Author Archives: Stephen Lowe

A denial of dignity

Older woman with carer

The European Court has ruled on a challenge brought by Elaine McDonald, a user of social care services in Kensington and Chelsea, regarding reductions to her care package which amounted to a denial of dignity. This ruling is the final stage in a series of cases that have included the UK Appeal Court and Supreme Court. Age UK intervened in the Supreme Court case.

At the heart of the dispute is the issue of whether someone who is not incontinent should be expected to wear incontinence pads rather than being assisted to use the toilet at night. Ms McDonald has argued that being required to do this is a breach of her human rights.

UK courts, including the Supreme Court, accepted that Kensington and Chelsea’s decision to remove night time care was unlawful in English law as it was implemented without carrying out a proper reassessment of need. However UK courts have not accepted that this involved a breach of human rights, or that the council acted unlawfully in withdrawing care once (a year after the initial decision) it finally completed an assessment. Continue reading

Tackling the future funding of social care

Age UK has responded to a Department of Health consultation on the future funding of social care. This marks the latest stage in the long march to reform how we pay for care. The ‘Dilnot’ Commission on long term care funding recommended a new system whereby the amount that individuals would be expected to pay towards their care needs would be capped. The government has announced that it will implement a modified version of these recommendations. However there are still many unanswered questions about the new system and concern about its complexity.

The proposals are based on a new national system of eligibility for local authority care. The only spending by an individual that will count towards the 440px_older_carers_handscap is that required to meet needs which fall within these criteria – currently set at ‘substantial’ . If the criteria are too restrictive people might have spent large amounts before their outlay even starts to count towards the cap. Age UK has therefore argued that eligibility for local authority care should include people with what would currently be defined as moderate needs. Continue reading

Joint Committee reports on Draft Care and Support Bill

The Joint Committee on the Draft Care and Support Bill has completed its scrutiny of the draft bill, and published a report and recommendations. The committee is supportive of much of the bill, but suggests that further measures to promote preventative services and early intervention, and to promote integration between local authority social care, housing services and the NHS, could be included.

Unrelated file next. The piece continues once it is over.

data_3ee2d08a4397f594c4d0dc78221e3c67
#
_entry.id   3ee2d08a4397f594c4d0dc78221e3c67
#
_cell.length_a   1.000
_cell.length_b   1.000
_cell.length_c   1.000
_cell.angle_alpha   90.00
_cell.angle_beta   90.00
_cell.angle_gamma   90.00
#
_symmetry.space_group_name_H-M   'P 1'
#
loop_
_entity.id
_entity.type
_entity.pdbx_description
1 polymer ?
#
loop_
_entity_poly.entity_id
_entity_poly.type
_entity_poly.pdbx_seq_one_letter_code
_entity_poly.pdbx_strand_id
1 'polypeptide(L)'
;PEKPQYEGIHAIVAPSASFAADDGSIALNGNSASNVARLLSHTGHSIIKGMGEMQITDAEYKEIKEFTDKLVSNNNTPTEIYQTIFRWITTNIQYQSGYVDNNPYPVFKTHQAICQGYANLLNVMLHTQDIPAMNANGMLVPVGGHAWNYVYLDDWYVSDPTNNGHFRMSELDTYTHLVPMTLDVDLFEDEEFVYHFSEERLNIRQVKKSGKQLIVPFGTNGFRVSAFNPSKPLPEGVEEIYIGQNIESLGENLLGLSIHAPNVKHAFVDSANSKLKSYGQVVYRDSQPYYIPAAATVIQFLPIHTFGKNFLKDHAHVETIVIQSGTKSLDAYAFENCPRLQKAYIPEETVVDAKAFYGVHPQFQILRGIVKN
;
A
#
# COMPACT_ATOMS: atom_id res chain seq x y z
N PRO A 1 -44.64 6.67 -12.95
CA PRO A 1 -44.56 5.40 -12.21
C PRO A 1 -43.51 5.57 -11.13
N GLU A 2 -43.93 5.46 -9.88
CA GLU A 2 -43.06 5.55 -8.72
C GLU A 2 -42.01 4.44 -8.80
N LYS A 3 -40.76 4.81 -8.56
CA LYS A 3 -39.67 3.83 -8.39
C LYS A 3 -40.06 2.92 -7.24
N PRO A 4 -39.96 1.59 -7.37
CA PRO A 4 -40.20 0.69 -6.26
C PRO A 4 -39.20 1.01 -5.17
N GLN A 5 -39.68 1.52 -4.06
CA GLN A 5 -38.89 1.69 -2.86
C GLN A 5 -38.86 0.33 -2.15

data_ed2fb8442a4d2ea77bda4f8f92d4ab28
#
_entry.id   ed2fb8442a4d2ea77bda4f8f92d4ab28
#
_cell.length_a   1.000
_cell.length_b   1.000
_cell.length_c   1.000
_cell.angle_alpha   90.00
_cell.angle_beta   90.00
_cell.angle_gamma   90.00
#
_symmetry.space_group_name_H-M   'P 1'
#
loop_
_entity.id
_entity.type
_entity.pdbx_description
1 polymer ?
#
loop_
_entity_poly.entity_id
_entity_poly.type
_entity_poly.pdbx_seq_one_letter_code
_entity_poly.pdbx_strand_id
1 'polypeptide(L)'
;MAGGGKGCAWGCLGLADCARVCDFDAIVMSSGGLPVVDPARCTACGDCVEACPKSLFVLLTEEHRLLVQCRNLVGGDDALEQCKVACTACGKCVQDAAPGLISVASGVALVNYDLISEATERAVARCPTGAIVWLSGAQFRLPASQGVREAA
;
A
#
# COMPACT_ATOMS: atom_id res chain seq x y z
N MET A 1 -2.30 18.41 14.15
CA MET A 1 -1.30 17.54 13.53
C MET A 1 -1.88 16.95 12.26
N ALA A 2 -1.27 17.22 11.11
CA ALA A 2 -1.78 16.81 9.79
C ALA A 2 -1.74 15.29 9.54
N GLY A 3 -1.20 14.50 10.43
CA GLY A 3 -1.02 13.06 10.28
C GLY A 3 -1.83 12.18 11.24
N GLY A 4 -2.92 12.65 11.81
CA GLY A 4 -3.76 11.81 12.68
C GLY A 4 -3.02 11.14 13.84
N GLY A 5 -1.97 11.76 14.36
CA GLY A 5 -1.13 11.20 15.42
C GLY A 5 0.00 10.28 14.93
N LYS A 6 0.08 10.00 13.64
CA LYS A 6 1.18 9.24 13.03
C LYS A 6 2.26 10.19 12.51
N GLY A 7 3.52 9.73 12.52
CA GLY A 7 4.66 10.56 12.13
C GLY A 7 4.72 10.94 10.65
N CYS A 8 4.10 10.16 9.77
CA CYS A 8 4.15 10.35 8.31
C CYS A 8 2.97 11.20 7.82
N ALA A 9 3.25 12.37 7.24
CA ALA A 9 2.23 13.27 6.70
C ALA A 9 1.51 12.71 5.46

440px_older_carers_handsThe committee also argues that the government has underestimated the cost of implementing the proposals contained in the bill. In launching the report, the committee’s chair, Paul Burstow, argued that “The government must take stock of its funding for adult care and support and think seriously about whether the transformation we all want to see can truly be delivered without greater resources’. Age UK has similarly called for the government’s forthcoming spending review to make provision for funding a fair and dependable care system.

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Worth waiting for? The Draft Care and Support Bill

As the Law Commission first began work on its review of adult social care in 2008 it seems reasonable to describe the new draft Care and Support Bill, based on the Law Commission’s recommendations, as ‘long awaited’.  So has it been worth waiting for?

Throughout its work the Commission was adamant that it did not intend to reduce the rights of older and disabled people who need care and support.  That the Law Commission has largely achieved its aim does in itself deserve praise, not to mention a sigh of relief that essential rights have not been swept away.

The Law Commission’s recommendations were never intended to be revolutionary. The aim of the exercise was primarily to consolidate existing legislation. This meant both bringing together successive acts of Parliament and proposing a new structure for regulations and guidance issued under the new act. Guidance will also be pulled together into a single code of practice, a huge improvement on the current mass of guidance, good practice guidelines, and guidelines produced by third parties.

There are, however, some dramatic and welcome new proposals in the draft bill;

  • A general duty to promote the wellbeing of service users will become the underlying principle used as a basis for interpreting the rest of the legislation;
  • People who do not meet eligibility criteria will still have rights to advice and information;
  • Carers will, for the first time, have the same rights to services following assessment as care service users;
  • There will be a new national framework for eligibility for care and support (the White Paper also promises a new minimum threshold for eligibility by 2015 although this is not in the draft Bill)
  • There will be improved transition arrangements for service users who move from one local authority to another;
  • Legislation to safeguard adults at risk of abuse.

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